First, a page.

OP-13 A rare lesion detected on the fetal face in the 3rd trimester dacryocyctocele. Perinatal Journal 2023;31(3):9-10
- Tepecik Educating and Research Hospital, Perinatology Department, İzmir, Türkiye
Raziye Torun, Tepecik Educating and Research Hospital, Perinatology Department, İzmir, Türkiye,
Earlyview Date: September 22, 2023
Publication date: October 01, 2023
Conflicts of Interest
No conflicts declared.
Congenital dacryocystocele is a rare benign disease that presents as a cystic mass on the lacrimal sac at birth. These lesions, which are usually detected incidentally at 30 weeks of gestation, may cause parental anxiety if the prenatal diagnosis is uncertain.
A 23-years-old, 32 weeks and 1 day G3P1T1Y1 patient was referred to our outpatient clinic due to a cystic lesion on the fetal face. The patient’s history was unremarkable and no consanguinity with her wife. In the ultrasound of the patient, a well-defined, thin-walled, 12x10 mm, anechoic cystic structure was observed on the medial side of the right eyeball of the fetus(fıgure 1). Evaluated in favor of dacryocystocele. There were no additional ultrasonographic features. TORCH infection were negative. The patient’s NIPT test result, which was performed at an external center at the 15th week of pregnancy due to maternal anxiety, was normal karyotype. Fetal Magnetic Resonance (MR) imaging result was reported as consistent with dacryocystocele. The pregnancy of the patient continues at 38 weeks and she is followed up by our clinic. There is no change in lesion size and appearance.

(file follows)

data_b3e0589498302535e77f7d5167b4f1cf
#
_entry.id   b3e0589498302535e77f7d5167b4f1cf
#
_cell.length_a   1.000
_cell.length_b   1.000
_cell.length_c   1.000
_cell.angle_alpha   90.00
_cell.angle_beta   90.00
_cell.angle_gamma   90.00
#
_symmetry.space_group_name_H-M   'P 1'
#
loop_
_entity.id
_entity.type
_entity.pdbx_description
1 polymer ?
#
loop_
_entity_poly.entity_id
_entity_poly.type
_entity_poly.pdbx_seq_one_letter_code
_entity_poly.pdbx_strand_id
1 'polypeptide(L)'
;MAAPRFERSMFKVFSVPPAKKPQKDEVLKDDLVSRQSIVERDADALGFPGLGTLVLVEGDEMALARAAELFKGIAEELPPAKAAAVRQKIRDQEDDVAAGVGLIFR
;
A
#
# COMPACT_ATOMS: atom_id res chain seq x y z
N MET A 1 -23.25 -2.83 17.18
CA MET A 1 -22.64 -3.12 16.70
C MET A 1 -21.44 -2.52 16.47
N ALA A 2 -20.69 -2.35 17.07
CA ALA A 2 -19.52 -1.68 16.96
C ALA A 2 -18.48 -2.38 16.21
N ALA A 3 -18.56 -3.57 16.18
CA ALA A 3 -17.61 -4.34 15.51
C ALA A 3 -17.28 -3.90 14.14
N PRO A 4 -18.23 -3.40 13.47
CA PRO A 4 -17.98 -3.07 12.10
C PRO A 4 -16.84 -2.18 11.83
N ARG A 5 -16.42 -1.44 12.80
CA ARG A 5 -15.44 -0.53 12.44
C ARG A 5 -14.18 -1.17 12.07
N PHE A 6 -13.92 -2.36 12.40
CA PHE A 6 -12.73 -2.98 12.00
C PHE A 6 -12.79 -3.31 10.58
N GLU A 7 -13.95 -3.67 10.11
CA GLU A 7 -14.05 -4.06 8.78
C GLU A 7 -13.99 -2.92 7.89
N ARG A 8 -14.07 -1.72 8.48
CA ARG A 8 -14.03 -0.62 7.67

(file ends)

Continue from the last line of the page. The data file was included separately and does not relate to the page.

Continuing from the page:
The canalization of the lacrimal duct begins around the 12th week and is not completed until the 24th week. Therefore, fetal ultrasound scans before 27 weeks of gestation are usually normal in these cases. Congenital dacryocystocele diagnosed prenatally may resolve spontaneously before birth. In rare cases, a dacryocytocele may be associated with other genetic or anatomical anomalies. It is important to rule out other causes of periorbital cystic lesions. Atypical cases may benefit from MRI. Although congenital dacryocystoceles are benign, newborns must breathe through the nose, and when the lesions are large and occur bilaterally, the obstruction may cause respiratory distress in the newborn. A better understanding of prenatal sonographic findings can help optimize perinatal care of potentially affected fetuses and appropriately orient their parents.
Dacryocystocele, preorbital cyct, ultrasound
Ultrasonographic view of dacriocystocele medial to right eyeball in axial section of fetal face